On August 26, 2011, about 1841 central daylight time, a Eurocopter AS350 B2 helicopter, N352LN, crashed following a loss of engine power as a result of fuel exhaustion near the Midwest National Air Center (GPH), Mosby, Missouri. The pilot, flight nurse, flight paramedic, and patient were killed, and the helicopter was substantially damaged by impact forces. The emergency medical services (EMS) helicopter was registered to Key Equipment Finance, Inc., and operated by Air Methods Corporation, doing business as LifeNet in the Heartland, as a 14 Code of Federal Regulations Part 135 medical flight. Day visual meteorological conditions prevailed at the time of the accident, and a company visual flight rules flight plan was filed. The helicopter was not equipped, and was not required to be equipped, with any onboard recording devices. The flight originated from Harrison County Community Hospital, Bethany, Missouri, about 1811 and was en route to GPH to refuel. After refueling, the pilot planned to proceed to Liberty Hospital, Liberty, Missouri, which was located about 7 nautical miles (nm) from GPH.
The helicopter impacted the ground in about a 40° nose-down attitude at a high rate of descent with a low rotor rpm. Wreckage examination determined that the engine lost power due to fuel exhaustion and that the fuel system was operating properly. The investigation revealed that the pilot did not comply with several company standard operating procedures that, if followed, would have led him to detect the helicopter’s low fuel state before beginning the first leg of the mission (from the helicopter’s base in St. Joseph, Missouri, to Harrison County Community Hospital). After reaching the hospital, the pilot reported to the company’s EMS communication center that he did not have enough fuel to fly to Liberty Hospital and requested help locating a nearby fuel option. During their conversation, the pilot did not report and the communication specialist did not ask how much fuel was on board the helicopter, and neither of them considered canceling the mission and having fuel brought to the helicopter. After determining that GPH was the only airport with Jet-A fuel along the route of flight to Liberty Hospital, the pilot decided to proceed to GPH, although the estimated flight time to GPH was only 2 minutes shorter than that to Liberty Hospital. The engine lost power about 1 nm short of the airport, and the pilot did not make the flight control inputs necessary to enter an autorotation, which resulted in a rapid decay in rotor rpm.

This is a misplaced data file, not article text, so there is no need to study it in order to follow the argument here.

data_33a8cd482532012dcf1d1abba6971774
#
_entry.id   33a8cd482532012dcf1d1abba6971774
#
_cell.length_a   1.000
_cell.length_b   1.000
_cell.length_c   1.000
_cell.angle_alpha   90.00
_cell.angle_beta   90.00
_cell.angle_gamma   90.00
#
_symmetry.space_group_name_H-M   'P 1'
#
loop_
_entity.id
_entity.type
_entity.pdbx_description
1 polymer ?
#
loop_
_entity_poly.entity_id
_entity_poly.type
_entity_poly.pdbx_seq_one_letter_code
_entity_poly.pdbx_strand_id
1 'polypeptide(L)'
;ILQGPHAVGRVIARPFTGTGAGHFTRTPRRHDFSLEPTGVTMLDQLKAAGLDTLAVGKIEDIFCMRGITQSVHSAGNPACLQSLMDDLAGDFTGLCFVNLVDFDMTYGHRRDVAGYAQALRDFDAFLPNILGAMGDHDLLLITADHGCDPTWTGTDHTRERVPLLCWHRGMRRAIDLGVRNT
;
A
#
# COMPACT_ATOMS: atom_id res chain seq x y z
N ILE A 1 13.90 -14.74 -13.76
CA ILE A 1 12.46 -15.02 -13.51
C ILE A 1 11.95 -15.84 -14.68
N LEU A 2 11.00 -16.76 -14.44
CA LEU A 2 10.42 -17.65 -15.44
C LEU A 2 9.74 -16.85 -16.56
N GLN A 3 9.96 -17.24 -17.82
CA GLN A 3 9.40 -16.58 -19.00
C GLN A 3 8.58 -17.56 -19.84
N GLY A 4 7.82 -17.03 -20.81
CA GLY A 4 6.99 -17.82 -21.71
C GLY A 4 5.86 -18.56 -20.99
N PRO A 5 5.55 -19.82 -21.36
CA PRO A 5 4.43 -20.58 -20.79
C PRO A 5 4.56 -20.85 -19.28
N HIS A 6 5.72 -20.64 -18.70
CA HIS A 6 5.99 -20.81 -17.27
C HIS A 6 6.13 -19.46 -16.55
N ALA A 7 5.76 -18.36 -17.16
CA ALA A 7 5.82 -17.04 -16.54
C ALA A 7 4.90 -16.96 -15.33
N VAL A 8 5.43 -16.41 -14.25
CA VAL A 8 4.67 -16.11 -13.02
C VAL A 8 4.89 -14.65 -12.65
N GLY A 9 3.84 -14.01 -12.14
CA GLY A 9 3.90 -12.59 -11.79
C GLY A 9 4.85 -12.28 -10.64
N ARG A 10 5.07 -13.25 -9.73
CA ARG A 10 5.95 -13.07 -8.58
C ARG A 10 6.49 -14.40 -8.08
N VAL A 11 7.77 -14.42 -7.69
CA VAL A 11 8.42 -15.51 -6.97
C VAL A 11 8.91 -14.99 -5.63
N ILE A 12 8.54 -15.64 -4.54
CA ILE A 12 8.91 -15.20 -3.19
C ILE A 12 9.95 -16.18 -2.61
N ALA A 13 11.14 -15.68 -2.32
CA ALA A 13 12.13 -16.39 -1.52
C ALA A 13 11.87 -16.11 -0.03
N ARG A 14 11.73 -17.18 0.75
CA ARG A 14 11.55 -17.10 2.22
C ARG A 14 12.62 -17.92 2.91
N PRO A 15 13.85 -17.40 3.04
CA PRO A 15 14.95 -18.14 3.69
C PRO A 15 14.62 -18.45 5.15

The probable causes of this accident were the pilot’s failure to confirm that the helicopter had adequate fuel on board to complete the mission before making the first departure, his improper decision to continue the mission and make a second departure after he became aware of a critically low fuel level, and his failure to successfully enter an autorotation when the engine lost power due to fuel exhaustion. Contributing to the accident were (1) the pilot’s distracted attention due to personal texting during safety-critical ground and flight operations, (2) his degraded performance due to fatigue, (3) the operator’s lack of a policy requiring that an operational control center specialist be notified of abnormal fuel situations, and (4) the lack of practice representative of an actual engine failure at cruise airspeed in the pilot’s autorotation training in the accident make and model helicopter.
We made recommendatins to the Federal Aviation Administration and to Air Methods Corporation.